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Tour de France

Van Garderen “ready to rock” despite Suisse snafu

Despite coming up short in the Tour de Suisse GC battle, Tejay van Garderen is pleased with his Tour prep. He says the Dauphiné's timing is actually less ideal.

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SAINT-LÔ, France (VN) — Temperatures dropped and the rain began to fall. Tejay van Garderen was cold, his legs failing, as the peloton hit final climb of the Tour du Suisse’s sixth stage and he dropped slowly off the lead group. His Tour de France chances seemed to ride up the road as quickly as his rivals. He would lose over six minutes by the finish line. It was not the best preparation for the Tour, on its face.

Two weeks later, on the eve of the biggest race in cycling, and with the benefit of hindsight, van Garderen now believes he got it right. He’s glad he went to Suisse and not the Dauphiné, despite the weather and despite the fact that most of his GC rivals raced elsewhere. “I think it was a perfect decision,” he said.

“I don’t regret doing the Tour de Suisse. That sounds crazy given the weather we had, but in the end, I didn’t get sick, and I didn’t crash,” he said. “Everything worked out fine. If I had come down with pneumonia in the cold weather, that would have been bad, but I stayed healthy and got a good bump in fitness from the hard racing.”

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The change in tune-up race timing was purposeful. The Swiss tour takes place a week after the Dauphiné. While it would seem that this would offer less rest and recovery between tune-up race and the Tour, for van Garderen it ended up providing more. When he raced the Dauphiné last year, he followed it up with a short rest and then used an altitude camp to fill the long gap to the Tour start. After that camp, he had barely a week to recover. After Suisse this year he had a full 12 days to relax.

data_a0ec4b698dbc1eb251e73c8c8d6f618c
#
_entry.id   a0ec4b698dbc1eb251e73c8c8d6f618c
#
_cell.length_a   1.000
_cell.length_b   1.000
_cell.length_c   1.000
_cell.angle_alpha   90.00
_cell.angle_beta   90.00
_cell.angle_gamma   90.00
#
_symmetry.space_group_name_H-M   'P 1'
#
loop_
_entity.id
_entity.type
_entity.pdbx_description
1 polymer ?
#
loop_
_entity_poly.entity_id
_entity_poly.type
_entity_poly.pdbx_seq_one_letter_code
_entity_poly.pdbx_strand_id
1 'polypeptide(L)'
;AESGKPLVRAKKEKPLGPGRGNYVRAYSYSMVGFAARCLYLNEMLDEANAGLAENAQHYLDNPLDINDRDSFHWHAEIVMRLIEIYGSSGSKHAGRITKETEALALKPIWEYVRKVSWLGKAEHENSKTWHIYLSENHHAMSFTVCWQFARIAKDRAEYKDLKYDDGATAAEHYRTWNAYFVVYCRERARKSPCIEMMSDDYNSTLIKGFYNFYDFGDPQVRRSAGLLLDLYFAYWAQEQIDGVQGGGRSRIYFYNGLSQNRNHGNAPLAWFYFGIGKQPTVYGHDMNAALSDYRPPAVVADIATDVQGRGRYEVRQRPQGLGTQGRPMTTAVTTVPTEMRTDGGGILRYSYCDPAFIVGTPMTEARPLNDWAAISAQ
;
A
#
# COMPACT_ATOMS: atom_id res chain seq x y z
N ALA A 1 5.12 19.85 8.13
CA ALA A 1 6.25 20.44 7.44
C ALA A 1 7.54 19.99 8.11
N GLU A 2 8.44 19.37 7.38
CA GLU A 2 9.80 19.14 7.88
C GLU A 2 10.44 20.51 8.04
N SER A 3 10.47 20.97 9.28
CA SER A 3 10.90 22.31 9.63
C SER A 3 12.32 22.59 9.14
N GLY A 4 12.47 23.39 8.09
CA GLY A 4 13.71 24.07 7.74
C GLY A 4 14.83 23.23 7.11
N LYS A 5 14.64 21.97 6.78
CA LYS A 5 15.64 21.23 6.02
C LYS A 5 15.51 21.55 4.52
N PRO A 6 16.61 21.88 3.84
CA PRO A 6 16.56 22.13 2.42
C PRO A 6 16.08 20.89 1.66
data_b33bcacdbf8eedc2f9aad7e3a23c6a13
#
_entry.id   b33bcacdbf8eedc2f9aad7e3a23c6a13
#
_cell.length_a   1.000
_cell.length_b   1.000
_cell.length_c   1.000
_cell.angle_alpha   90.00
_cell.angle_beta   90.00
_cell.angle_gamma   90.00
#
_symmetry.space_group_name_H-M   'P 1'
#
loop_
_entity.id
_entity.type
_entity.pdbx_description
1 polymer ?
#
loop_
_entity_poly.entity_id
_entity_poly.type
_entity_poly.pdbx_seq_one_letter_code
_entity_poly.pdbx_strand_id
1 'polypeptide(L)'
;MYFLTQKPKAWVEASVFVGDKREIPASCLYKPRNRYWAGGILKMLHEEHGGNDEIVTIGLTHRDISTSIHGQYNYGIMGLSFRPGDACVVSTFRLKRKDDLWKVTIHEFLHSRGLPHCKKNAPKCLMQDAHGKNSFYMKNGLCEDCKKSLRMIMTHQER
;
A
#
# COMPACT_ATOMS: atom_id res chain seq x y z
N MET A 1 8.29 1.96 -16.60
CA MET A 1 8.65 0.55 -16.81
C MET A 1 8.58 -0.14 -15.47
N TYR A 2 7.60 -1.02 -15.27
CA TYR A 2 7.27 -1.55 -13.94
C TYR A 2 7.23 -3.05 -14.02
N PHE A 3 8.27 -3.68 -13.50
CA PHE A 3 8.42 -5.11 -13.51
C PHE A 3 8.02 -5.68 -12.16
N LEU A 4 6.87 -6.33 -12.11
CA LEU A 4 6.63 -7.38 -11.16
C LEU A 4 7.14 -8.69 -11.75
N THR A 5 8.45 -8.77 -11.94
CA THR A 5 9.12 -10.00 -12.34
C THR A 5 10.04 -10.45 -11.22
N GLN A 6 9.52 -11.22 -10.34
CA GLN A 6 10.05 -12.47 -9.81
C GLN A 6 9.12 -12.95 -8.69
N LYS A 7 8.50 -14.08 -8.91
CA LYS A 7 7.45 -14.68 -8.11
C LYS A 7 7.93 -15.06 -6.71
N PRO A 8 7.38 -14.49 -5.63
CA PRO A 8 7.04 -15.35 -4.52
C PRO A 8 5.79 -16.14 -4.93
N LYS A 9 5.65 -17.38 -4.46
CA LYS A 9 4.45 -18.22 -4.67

“It gave me a little more freedom and more space. You go from team recon camp to the Dauphiné to another altitude camp then straight to the Tour. I needed a bit more space to kind of breath a little bit, do my own thing, focus on what I needed to do,” said the American his team has nicknamed “Zen Warrior.” “I definitely spent a good amount of time with the team, but still, I was able to kind of forge my own path and that’s how I like to do things.”

Most of the Tour’s top contenders — Chris Froome, Nairo Quintana, Alberto Contador, and van Garderen’s BMC teammate Richie Porte — raced the Dauphiné. That, too, worked in van Garderen’s favor by decreasing his stress at the race.

“It was certainly more low-key in terms of media stress,” he said. “The Dauphiné is basically like tacking on another week to the Tour. And Switzerland is more like just another bike race.”

With preparations now behind him, van Garderen and the rest of the GC contenders face a treacherous first week in northwest France. There will be crosswinds and tricky finishes as the race heads along the coast. Odds are good that at least one or two will hit the first mountains with a time deficit.

Van Garderen is confident it won’t be him, or co-leader Porte. They have a strong team of classics-type riders, including four who helped usher Cadel Evans to victory in 2011, to offer protection across the flats. And the 27-year-old American has learned a thing or two in his five Tour starts.

“I’m approaching it just the same as I did every other Tour,” he said. “Learning from mistakes but still having the same mindset that it’s the biggest race of the year. We’re here to rock.”